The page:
Scientists at Philips have developed a material for non-volatile memory chips that's not only better than Flash in almost every respect, but keeps on getting better the smaller you shrink the memory cells.
Philips' material operates on the same principle as rewriteable DVDs - its physical state can be changed back and forth between two forms, known as 'phases', by pumping it with energy. Each phase can be used to represent the 1s and 0s of binary data.
Where DVD RWs simply use the different phases to reflect laser light on and off from a detector, Philips' memory cell contains a thin film of the 'phase-change' material surrounded by silicon-dioxide and changes it from one phase to another again using pulses of electric current. The two phases have different electrical resistance, which represents the binary information.
Philips admitted that the technique isn't new, but it reckons the material it uses - a doped Antimony Tellurium (SbTe) compound - and the structure of the cell are novel, and, unlike other attempts at phase-change memory, well-suited to the standard CMOS process used to make most computer chips.
The SbTe phase-change material flips between amorphous and crystalline states at a low field strength of around 14V per micron, Philips said. The upshot is that the voltage required to drive a current through the material in its high-resistance phase in order to get it hot enough to change to its low-resistance phase is lower than that required by other phase-change materials investigated for memory use to date. The higher voltages required in the past were too large for the kind of products made using CMOS processes.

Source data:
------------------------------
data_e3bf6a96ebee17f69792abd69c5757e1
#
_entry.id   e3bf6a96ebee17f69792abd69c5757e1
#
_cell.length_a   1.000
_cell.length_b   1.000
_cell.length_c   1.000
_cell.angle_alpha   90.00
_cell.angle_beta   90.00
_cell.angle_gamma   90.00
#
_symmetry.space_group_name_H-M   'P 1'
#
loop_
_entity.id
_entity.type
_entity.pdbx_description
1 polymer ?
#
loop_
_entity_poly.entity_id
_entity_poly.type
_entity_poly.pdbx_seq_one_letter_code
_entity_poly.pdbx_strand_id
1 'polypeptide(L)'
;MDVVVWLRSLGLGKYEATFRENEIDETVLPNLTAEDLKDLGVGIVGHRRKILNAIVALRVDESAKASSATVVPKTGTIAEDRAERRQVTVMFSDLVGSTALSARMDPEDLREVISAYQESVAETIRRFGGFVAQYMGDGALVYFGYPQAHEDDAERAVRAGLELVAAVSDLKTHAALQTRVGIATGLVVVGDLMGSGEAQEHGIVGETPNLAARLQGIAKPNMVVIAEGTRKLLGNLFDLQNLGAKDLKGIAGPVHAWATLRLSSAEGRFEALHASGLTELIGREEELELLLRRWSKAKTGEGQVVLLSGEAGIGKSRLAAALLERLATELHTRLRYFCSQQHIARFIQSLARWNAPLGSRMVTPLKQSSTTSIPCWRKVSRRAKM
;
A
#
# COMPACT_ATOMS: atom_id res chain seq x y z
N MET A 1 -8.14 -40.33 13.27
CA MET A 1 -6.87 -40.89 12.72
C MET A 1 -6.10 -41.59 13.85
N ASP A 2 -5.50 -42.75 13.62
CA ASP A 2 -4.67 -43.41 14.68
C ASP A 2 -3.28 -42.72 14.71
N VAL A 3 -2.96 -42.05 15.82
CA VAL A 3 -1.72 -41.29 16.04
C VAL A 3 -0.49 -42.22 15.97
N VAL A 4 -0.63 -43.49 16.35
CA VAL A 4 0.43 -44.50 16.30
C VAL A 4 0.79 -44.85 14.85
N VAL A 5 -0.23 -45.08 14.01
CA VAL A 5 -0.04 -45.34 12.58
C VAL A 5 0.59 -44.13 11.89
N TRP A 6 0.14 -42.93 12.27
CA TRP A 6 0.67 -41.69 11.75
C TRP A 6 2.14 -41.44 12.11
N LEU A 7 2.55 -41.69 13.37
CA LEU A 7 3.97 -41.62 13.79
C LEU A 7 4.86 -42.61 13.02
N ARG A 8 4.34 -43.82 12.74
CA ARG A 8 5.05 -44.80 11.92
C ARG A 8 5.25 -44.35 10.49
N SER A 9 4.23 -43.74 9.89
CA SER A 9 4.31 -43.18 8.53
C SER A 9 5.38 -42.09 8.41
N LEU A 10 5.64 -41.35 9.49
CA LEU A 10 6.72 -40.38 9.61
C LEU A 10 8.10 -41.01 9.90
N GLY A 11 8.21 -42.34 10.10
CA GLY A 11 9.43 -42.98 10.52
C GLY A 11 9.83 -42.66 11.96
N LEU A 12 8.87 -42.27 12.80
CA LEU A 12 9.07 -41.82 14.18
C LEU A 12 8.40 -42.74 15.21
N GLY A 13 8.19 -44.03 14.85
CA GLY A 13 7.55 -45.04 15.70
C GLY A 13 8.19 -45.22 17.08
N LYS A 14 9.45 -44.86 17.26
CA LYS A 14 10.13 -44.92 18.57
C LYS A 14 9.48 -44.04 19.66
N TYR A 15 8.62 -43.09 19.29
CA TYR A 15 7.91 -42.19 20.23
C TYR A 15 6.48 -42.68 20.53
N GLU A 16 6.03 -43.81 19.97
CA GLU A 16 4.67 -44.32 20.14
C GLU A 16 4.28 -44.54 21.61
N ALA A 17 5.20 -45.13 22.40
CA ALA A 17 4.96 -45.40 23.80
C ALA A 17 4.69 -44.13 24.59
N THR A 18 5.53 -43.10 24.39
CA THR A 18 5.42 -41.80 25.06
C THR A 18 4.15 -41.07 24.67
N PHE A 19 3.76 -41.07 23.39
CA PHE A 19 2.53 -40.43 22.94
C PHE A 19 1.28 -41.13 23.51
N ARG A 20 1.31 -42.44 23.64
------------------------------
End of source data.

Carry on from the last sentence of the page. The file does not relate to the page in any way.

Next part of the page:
That problem is compounded when chip makers move to smaller manufacturing processes, such as the shift from 130nm to 90nm. But not with Philips' material, the researchers claimed. Smaller strips of the SbTe material require a smaller phase-transition voltage, keeping it within the voltage limits of the fabrication process. Making the cell requires the addition of just two extra lithography stages, Philips said, so it should be relatively inexpensive to manufacture.
The material's phase change is fast, taking place in under 30ns, in the prototype cell. That, the company said, is 100 to 200 times faster than today's Flash memory cells, and getting awfully close to DRAM speeds.
Philips isn't the only company exploring phase-change memory. Last month, memory maker Elpida licensed phase-change technology developer Ovonyx' material and cell structure, which operate along broadly the same lines as Philips'. Intel and STMicro have also invested in Ovonyx.
Philips' work will be detailed in the next (April 2005) issue of Nature Materials. ®
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